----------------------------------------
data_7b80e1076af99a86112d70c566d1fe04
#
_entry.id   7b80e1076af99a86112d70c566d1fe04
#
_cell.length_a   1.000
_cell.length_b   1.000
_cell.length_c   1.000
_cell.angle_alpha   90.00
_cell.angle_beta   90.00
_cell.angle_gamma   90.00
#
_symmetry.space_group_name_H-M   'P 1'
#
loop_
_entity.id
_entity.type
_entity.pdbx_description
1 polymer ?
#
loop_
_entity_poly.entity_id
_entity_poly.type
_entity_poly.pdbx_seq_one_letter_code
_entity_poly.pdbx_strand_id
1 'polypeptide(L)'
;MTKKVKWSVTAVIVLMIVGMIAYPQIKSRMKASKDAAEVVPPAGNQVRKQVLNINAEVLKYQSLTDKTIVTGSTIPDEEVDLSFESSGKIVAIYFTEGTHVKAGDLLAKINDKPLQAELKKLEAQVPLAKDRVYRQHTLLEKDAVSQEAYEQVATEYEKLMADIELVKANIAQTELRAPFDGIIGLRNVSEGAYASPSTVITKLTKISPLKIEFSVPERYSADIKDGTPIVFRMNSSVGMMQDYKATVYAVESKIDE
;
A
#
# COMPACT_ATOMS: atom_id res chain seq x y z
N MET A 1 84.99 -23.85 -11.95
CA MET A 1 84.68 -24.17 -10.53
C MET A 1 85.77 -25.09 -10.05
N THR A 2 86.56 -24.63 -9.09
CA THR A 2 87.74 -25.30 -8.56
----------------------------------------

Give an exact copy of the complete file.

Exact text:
data_7b80e1076af99a86112d70c566d1fe04
#
_entry.id   7b80e1076af99a86112d70c566d1fe04
#
_cell.length_a   1.000
_cell.length_b   1.000
_cell.length_c   1.000
_cell.angle_alpha   90.00
_cell.angle_beta   90.00
_cell.angle_gamma   90.00
#
_symmetry.space_group_name_H-M   'P 1'
#
loop_
_entity.id
_entity.type
_entity.pdbx_description
1 polymer ?
#
loop_
_entity_poly.entity_id
_entity_poly.type
_entity_poly.pdbx_seq_one_letter_code
_entity_poly.pdbx_strand_id
1 'polypeptide(L)'
;MTKKVKWSVTAVIVLMIVGMIAYPQIKSRMKASKDAAEVVPPAGNQVRKQVLNINAEVLKYQSLTDKTIVTGSTIPDEEVDLSFESSGKIVAIYFTEGTHVKAGDLLAKINDKPLQAELKKLEAQVPLAKDRVYRQHTLLEKDAVSQEAYEQVATEYEKLMADIELVKANIAQTELRAPFDGIIGLRNVSEGAYASPSTVITKLTKISPLKIEFSVPERYSADIKDGTPIVFRMNSSVGMMQDYKATVYAVESKIDE
;
A
#
# COMPACT_ATOMS: atom_id res chain seq x y z
N MET A 1 84.99 -23.85 -11.95
CA MET A 1 84.68 -24.17 -10.53
C MET A 1 85.77 -25.09 -10.05
N THR A 2 86.56 -24.63 -9.09
CA THR A 2 87.74 -25.30 -8.56